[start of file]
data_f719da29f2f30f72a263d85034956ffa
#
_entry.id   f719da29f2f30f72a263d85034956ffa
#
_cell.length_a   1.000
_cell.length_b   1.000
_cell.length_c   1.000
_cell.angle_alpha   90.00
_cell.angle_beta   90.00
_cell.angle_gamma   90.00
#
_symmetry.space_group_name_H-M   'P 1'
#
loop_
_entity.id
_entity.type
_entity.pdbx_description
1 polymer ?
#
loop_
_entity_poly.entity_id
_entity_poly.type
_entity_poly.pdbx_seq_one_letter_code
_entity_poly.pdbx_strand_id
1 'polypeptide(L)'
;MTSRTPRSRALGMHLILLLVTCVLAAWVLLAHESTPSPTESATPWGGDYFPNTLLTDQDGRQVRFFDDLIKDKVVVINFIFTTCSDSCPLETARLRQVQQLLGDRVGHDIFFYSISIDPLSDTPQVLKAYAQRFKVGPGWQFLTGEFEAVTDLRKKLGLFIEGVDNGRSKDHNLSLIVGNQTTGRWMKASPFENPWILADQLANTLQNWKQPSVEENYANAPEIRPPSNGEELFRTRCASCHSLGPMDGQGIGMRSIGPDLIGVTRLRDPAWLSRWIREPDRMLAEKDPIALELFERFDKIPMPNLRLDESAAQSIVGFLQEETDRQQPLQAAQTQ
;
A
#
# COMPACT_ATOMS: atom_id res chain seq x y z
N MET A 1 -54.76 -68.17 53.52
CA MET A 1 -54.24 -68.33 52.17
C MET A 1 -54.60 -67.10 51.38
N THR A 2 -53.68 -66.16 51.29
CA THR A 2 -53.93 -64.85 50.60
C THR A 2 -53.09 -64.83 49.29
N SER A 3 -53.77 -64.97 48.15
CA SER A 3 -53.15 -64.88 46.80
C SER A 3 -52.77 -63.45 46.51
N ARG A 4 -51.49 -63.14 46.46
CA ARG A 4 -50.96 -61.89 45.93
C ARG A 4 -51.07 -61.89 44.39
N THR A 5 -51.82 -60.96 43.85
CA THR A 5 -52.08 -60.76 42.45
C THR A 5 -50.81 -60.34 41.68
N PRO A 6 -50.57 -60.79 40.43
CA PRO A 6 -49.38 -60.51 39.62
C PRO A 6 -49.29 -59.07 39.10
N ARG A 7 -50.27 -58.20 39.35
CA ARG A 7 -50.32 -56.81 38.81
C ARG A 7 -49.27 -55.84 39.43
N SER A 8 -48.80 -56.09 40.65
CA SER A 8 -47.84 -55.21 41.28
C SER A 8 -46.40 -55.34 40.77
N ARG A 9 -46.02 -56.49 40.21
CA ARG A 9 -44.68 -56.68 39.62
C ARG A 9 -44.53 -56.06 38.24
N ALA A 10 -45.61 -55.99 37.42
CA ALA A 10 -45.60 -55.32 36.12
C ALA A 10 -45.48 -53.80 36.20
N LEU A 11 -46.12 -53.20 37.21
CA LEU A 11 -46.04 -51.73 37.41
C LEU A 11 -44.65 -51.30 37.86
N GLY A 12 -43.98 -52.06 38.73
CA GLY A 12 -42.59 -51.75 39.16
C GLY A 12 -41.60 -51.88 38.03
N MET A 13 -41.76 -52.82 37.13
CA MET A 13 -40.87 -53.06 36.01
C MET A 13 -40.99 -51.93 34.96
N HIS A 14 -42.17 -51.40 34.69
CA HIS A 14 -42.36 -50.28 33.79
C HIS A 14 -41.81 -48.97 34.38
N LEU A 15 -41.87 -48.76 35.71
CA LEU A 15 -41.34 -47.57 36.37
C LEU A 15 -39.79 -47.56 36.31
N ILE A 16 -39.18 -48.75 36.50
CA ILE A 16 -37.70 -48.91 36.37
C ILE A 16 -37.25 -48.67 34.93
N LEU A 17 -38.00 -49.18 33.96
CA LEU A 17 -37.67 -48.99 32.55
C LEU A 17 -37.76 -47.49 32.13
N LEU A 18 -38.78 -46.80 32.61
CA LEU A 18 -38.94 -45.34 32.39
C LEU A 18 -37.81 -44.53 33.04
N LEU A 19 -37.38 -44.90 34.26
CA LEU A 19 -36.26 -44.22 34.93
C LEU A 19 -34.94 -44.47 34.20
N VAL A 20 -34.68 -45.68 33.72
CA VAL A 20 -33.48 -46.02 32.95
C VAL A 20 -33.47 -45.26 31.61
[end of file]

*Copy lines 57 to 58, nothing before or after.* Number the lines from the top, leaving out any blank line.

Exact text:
C ARG A 9 -44.53 -56.06 38.24
N ALA A 10 -45.61 -55.99 37.42